19th August: I’ve never liked snakes at the best of times, and this one’s looking particularly menacing. It’s not yet nine o’clock in the morning and here I am, balancing a mug of tea whilst leafing Mike and Terri Church’s Traveler’s Guide To Mexican Camping, attempting to digest the curious American camping jargon, such as hookups, plug-ins, pull-throughs, sewer dumps (pretty self-explanatory) and back-ins, when I spy this creature streaking across the bay towards us. Like a beast straight out of Terminator it raises its head from the water as the gap rapidly closes. I hate snakes with a passion I generally reserve for rats, though the thought that the bite of a sea snake makes jelly of your muscles, causes urine to turn black and forces the heart to go poff! like an exploding tomato, has me tumbling from the chair, a blur of arms and legs, sloshed tea and flapping pages. ‘It’s after us,’ I hiss, snatching a withered walking stick from the roof of the car. Thankfully the intruder proceeds no further than the low sea wall. He lies there, calmly watching the crazy gringo with the stick – the archetypal “Mexican stand-off”. ‘I thought you were getting a camera,’ Christine says. ‘Yes. But then I thought a stick might be better.’ I’ve read that sea snakes are very rare in the Caribbean Sea. Others claim there are no sea snakes in the Caribbean at all, only eels. Well, I’ve never before seen an eel sunning itself on a wall. However, if this one stays where it is, perhaps I’ll still get that dip I promised myself earlier. When the snake disappears into a hole in the sea wall I’m ready to take the plunge. It’s when I glance across the bay, savouring the aquamarine waters, just for the briefest moment, a very large dorsal fin pokes above the waves. Ahaa!……..maybe I’ll swim tomorrow.
22nd August: At Izamal we stay with Harald, a genial Austrian who, with his wife, runs the Hotel Hacienda Santo Domingo. Being a former overlander himself he has a soft spot for travellers, allowing people to camp in a field with the sheep. We compliment him on the shower and toilet block he’s recently constructed for the campers: such luxury as this has become worthy of comment. ‘It took them a year to build it,’ Harald laments. ‘And it’s not even square.’ When Harald complained to the mason the man quipped, ‘And I suppose you want the floor tiles straight, too?’ It seems they had the same problem with straight lines back in 1533, for the walls of the San Antonio of Padua convent have some serious bows in them. An old boy shows us round the convent and explains how the Spaniards built it on top of a Maya temple, the Ppapp-Hol-Chac pyramid. The Maya were much influenced by a blue-eyed, blonde-haired god with a big nose, he says. Apparently this god arrived 200 years after the death of Christ. It’s a magnificent place. After the tour of the convent we return to the little machinery shop to see if the man has made any sense of our new gas fittings, so we may refill our bottles. When we arrive we find the owner has gone out on an errand and so it’s the father who shuffles out to see us. He gazes at my Australian Jacaru hat and mutters, ‘Oooh….it’s John Wayne.’ I crouch forward, draw my pistols and drill him full of imaginary lead. He seems to like this. ‘We’ve come to collect our gas fitting,’ Christine says. ‘Your son said to return in an hour.’ The man laughs. ‘Not a gringo hour,’ he says. ‘You need to come back in a Latin-American hour.’ Of course. Silly us. It seems a good time to go and have lunch at a restaurant on the plaza called Muul. They serve big, Mexican portions and a mountain of tortillas. Afterwards we have to retire to the shade.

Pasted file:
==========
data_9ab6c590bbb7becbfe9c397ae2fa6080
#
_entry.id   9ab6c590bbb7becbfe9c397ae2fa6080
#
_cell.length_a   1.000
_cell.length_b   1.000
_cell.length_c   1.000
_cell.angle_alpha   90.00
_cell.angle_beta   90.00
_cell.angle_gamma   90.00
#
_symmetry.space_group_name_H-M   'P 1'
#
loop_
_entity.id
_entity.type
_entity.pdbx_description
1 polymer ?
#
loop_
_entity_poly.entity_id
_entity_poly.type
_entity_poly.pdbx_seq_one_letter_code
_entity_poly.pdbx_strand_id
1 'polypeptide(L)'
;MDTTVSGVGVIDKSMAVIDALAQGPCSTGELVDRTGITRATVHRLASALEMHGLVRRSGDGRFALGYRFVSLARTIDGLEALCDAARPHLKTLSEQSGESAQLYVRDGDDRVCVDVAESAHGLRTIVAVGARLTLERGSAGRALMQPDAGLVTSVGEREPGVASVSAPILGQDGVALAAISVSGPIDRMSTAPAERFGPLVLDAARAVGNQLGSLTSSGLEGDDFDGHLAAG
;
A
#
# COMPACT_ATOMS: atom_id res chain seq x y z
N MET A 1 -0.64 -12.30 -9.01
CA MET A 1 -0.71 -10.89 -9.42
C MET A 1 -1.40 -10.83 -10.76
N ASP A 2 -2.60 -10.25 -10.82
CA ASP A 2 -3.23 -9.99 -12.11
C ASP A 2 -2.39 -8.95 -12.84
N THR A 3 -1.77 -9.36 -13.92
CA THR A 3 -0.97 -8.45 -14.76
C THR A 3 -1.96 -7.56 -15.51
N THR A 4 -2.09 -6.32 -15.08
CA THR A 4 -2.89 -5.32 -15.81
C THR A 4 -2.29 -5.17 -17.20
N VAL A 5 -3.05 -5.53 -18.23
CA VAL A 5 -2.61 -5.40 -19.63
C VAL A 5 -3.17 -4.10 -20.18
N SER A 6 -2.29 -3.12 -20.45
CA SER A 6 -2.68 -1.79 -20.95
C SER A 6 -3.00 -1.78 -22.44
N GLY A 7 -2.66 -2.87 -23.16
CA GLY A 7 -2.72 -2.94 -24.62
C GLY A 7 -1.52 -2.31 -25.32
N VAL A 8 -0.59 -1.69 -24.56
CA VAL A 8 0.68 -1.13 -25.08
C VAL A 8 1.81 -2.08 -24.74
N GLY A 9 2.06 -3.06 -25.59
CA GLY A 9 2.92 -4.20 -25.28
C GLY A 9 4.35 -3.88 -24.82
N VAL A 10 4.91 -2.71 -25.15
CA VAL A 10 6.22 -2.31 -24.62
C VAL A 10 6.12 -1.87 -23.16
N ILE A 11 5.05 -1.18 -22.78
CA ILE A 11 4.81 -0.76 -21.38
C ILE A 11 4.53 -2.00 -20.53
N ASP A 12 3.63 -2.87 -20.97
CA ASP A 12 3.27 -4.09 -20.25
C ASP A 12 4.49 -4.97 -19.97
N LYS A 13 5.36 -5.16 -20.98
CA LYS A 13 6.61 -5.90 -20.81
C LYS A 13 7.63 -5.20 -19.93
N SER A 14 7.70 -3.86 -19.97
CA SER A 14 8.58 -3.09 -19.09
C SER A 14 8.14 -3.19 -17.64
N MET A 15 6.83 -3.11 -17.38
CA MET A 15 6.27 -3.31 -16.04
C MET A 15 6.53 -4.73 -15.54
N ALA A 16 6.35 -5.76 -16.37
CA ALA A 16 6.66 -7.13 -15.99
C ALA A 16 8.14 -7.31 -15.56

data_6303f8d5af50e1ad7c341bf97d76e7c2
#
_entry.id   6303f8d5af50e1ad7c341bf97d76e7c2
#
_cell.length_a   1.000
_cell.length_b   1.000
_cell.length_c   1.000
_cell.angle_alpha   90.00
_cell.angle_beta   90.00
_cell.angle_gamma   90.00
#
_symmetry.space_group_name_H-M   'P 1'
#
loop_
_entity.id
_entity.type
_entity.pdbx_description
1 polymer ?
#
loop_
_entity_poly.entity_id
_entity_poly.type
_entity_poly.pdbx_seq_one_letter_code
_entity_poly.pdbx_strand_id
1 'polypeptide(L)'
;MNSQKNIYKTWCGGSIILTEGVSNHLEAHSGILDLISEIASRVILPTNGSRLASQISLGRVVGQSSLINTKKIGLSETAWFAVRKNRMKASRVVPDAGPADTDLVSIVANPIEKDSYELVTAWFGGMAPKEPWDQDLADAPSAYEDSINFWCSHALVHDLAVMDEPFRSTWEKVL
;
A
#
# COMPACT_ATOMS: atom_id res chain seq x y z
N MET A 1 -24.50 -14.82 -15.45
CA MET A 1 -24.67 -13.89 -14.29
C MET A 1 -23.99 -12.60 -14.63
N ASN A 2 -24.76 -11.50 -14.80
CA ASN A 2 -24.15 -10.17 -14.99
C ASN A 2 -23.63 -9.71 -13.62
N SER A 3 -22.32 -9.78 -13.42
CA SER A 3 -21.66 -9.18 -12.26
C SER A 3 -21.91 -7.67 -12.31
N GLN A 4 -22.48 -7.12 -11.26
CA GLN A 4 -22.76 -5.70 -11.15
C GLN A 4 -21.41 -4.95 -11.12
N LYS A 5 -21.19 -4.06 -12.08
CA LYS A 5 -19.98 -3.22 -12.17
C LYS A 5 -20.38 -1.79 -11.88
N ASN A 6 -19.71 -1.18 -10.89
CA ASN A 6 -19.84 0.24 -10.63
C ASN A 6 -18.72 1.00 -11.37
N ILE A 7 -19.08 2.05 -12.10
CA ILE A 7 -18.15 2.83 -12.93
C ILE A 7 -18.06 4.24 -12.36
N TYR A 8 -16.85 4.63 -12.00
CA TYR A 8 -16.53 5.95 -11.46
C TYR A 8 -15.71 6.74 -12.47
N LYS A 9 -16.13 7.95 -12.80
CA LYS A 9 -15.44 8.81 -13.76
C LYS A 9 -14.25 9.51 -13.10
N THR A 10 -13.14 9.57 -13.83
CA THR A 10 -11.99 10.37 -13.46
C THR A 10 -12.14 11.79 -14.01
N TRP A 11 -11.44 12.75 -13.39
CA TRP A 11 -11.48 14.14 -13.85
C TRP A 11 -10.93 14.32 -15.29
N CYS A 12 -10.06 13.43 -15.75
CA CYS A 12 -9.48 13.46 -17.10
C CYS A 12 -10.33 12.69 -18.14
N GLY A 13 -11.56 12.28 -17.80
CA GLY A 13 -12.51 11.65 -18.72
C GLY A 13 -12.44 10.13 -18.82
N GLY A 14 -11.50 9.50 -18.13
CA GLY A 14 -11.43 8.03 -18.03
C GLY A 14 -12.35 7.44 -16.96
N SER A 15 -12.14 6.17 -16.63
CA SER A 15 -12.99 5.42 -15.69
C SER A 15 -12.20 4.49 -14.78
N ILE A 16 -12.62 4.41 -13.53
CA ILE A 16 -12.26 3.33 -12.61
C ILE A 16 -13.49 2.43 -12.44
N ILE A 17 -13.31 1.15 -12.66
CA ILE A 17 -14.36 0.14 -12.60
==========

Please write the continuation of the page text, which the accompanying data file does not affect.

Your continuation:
26th August: The town of Campeche was founded in 1540 by Spanish conquistadores and was much admired by pirates and buccaneers as a place to replenish the coffers, get blind drunk, burn a few houses and squeeze a wench or two. Amongst such notables to weigh anchor off Campeche was Francis Drake and Henry Morgan. Another visitor was a fellow going by the name of Roche Braziliano, a particularly unhinged Dutchman with a penchant for rum. Anyone turning down an invitation to drink with Braziliano was immediately shot. And apparently this crazy pirate had a thing for roasted meat, for he often hacked up his prisoners and cooked them over a spit. It’s said that two farmers who refused to hand over their hogs were instantly skewered, basted and left to cook over the embers in the fire pit. And whilst on the subject of pirates here’s a quick pirate joke – A little kid with a speech impediment dresses up as a pirate and goes trick or treating. He knocks on a door of a house and a man answers. ‘Oh, I see you’re a pirate,’ the man says to the kid. ‘But where are your buccaneers?’ The kid looks at him a bit nonplussed and replies, ‘They’re on the sides of me buckin’ head.’ – In Campeche we stay at the New Samula Trailer Park, which is owned by the 94-year old Dona Anita Coleman. Something of an institution, the campsite has been running for 50 years and used to be much larger. Land has been sold off for development over the years, so today it is only her front lawn that remains. When we return from our tour of the town Dona Anita gives us a jar of nonces (which are like cherries) soaked in syrup. They’re delicious and go well with the rum and mango juice. When we go into the house the next morning to say goodbye Dona Anita insists that we depart with a Tupperware of vegetable stew, also very delicious. Today is a long drive, though the view and the scenery along this road are much improved after the forested, “green corridors” of the provinces of Quintana Roo and Yucutan. By evening we reach the Maya city of Palenque…but that’s another story.